What Music Means to Students and Why That’s Important

Much has been written, (and unfortunately fallen on deaf ears) about the benefits of music in people’s lives, and especially in the cognitive and emotional development of children. Often, this research has been used by music education advocates to garner or boost support for local music education programs, which seem to always be threatened by budget cuts in some place or other. It is odd that what one learns in Algebra, Calculus, Physics and any number of games played in Physical Education classes are almost universally held to be necessary life skills, while the learning from Music classes are not. Truth be told, I cannot recall a day when I have put to use anything from Physics, Calculus, or a shirts versus skins game of crab soccer or broom hockey in the gym, whereas I would be hard pressed to remember a single day in which music did not figure prominently. I don’t think this is just because I am a music educator. I think most people would count it a serious loss if they had to go long without music in their lives. So how is learning music less important than learning those math and science items?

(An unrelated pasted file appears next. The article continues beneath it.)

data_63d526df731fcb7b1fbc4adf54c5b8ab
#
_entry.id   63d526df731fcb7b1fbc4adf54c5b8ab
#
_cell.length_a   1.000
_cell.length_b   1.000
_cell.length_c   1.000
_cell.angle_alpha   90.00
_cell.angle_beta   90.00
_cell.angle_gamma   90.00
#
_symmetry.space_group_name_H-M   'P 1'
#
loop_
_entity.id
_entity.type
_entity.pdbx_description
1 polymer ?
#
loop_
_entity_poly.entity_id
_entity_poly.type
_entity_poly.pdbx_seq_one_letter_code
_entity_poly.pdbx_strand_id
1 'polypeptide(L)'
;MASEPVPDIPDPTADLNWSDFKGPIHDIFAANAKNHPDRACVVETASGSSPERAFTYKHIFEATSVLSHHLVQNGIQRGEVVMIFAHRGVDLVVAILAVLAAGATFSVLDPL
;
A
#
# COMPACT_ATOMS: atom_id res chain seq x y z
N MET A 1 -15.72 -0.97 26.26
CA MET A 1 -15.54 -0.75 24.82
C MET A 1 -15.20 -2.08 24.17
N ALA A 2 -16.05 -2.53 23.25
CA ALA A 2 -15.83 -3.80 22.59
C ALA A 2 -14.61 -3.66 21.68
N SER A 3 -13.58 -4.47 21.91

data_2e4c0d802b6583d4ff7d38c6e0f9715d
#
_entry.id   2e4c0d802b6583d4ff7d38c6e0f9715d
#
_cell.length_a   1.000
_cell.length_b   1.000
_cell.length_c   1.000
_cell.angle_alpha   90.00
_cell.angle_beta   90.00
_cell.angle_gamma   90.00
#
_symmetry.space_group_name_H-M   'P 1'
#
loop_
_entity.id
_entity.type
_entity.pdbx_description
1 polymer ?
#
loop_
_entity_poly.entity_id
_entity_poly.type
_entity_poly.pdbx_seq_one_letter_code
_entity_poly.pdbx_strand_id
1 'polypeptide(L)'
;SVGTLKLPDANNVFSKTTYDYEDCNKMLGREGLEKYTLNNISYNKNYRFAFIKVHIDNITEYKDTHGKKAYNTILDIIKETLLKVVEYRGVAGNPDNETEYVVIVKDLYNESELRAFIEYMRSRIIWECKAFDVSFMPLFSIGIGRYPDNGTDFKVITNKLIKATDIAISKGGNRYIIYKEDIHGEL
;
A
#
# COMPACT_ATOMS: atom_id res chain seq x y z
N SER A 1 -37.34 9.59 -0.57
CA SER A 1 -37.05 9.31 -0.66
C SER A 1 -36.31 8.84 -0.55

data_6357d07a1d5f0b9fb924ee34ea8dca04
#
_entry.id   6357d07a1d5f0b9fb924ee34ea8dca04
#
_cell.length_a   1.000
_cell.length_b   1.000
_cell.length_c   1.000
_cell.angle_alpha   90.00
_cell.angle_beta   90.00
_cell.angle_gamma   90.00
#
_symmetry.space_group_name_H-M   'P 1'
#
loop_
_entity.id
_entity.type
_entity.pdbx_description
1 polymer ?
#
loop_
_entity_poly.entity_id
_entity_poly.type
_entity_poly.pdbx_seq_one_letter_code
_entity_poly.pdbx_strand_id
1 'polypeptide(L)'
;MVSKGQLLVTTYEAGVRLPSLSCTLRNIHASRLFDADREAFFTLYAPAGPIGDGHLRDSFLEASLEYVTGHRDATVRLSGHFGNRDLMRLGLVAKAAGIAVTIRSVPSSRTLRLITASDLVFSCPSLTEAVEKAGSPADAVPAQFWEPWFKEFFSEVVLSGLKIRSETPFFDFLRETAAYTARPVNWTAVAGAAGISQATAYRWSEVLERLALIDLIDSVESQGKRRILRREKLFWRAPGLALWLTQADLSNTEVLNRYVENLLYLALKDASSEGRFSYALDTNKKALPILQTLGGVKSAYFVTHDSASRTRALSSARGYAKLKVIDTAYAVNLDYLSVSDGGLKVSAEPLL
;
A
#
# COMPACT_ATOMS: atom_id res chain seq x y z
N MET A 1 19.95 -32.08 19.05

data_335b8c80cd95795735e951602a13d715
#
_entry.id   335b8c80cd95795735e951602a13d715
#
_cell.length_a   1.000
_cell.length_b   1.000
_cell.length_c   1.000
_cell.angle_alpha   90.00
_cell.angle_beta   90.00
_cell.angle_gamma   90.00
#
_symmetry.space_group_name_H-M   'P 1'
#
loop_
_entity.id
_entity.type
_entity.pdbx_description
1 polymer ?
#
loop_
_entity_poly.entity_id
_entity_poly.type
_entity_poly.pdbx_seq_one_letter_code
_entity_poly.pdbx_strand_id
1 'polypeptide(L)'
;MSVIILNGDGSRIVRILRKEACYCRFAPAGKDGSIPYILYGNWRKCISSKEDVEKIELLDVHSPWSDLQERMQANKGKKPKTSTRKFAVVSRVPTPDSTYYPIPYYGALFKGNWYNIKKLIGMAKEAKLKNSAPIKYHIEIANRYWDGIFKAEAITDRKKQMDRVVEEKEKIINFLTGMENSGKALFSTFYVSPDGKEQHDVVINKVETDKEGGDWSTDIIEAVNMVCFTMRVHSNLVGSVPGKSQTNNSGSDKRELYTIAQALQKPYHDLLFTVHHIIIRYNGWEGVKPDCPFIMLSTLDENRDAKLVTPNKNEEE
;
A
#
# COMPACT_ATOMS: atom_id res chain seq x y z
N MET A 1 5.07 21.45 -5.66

The place music has in the lives of people goes deeper than the uses it may have in daily living.  Researchers have found that there is a relationship between identity formation and music. “Listening to and performing music facilitates the articulation, shaping and acknowledgement of a particular cultural or ethnic identity” (Lidskog, 2017). As people move from one country to another, they bring their culture and therefore music with them. That music helps transplant their native culture into their new setting. As elements of the new culture mix in, the new mix helps the newcomers assimilate the two cultures, with each being changed and enriched. 

On a more local level, students claim and identify with the music of their generation, which has a culturally unifying and clarifying benefit for them. This was demonstrated by Sarah Donnelley, a music teacher for the Wilcannia Central School, in New South Wales, Australia. She produced a video of her students singing with a recording of “From Little Things, Big Things Grow” by Paul Kelly and Kev Carmody. The video was made during the Covid-19 lockdown, and went viral. It demonstrated that community involvement through music can be a powerful way of uniting rural residents suffering under the weight of isolation brought about by a pandemic.

Ms. Donnelley explained that